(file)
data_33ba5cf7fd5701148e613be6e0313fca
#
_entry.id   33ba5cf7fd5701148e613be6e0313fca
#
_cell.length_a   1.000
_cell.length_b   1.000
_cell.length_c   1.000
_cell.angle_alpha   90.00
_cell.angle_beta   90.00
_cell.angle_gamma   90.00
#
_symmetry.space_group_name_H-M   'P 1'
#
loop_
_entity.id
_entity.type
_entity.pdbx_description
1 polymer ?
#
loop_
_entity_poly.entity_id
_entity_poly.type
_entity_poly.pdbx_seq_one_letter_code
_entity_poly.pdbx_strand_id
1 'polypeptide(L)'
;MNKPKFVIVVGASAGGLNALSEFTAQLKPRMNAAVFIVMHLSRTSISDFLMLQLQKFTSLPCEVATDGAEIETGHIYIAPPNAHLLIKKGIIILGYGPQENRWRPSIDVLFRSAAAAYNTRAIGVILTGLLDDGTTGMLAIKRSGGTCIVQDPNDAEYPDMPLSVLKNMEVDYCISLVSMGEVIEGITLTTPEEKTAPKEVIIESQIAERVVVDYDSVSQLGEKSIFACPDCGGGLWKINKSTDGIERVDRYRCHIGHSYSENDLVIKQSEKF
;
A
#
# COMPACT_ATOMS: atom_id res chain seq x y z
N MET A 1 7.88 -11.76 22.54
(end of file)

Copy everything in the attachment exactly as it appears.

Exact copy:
data_33ba5cf7fd5701148e613be6e0313fca
#
_entry.id   33ba5cf7fd5701148e613be6e0313fca
#
_cell.length_a   1.000
_cell.length_b   1.000
_cell.length_c   1.000
_cell.angle_alpha   90.00
_cell.angle_beta   90.00
_cell.angle_gamma   90.00
#
_symmetry.space_group_name_H-M   'P 1'
#
loop_
_entity.id
_entity.type
_entity.pdbx_description
1 polymer ?
#
loop_
_entity_poly.entity_id
_entity_poly.type
_entity_poly.pdbx_seq_one_letter_code
_entity_poly.pdbx_strand_id
1 'polypeptide(L)'
;MNKPKFVIVVGASAGGLNALSEFTAQLKPRMNAAVFIVMHLSRTSISDFLMLQLQKFTSLPCEVATDGAEIETGHIYIAPPNAHLLIKKGIIILGYGPQENRWRPSIDVLFRSAAAAYNTRAIGVILTGLLDDGTTGMLAIKRSGGTCIVQDPNDAEYPDMPLSVLKNMEVDYCISLVSMGEVIEGITLTTPEEKTAPKEVIIESQIAERVVVDYDSVSQLGEKSIFACPDCGGGLWKINKSTDGIERVDRYRCHIGHSYSENDLVIKQSEKF
;
A
#
# COMPACT_ATOMS: atom_id res chain seq x y z
N MET A 1 7.88 -11.76 22.54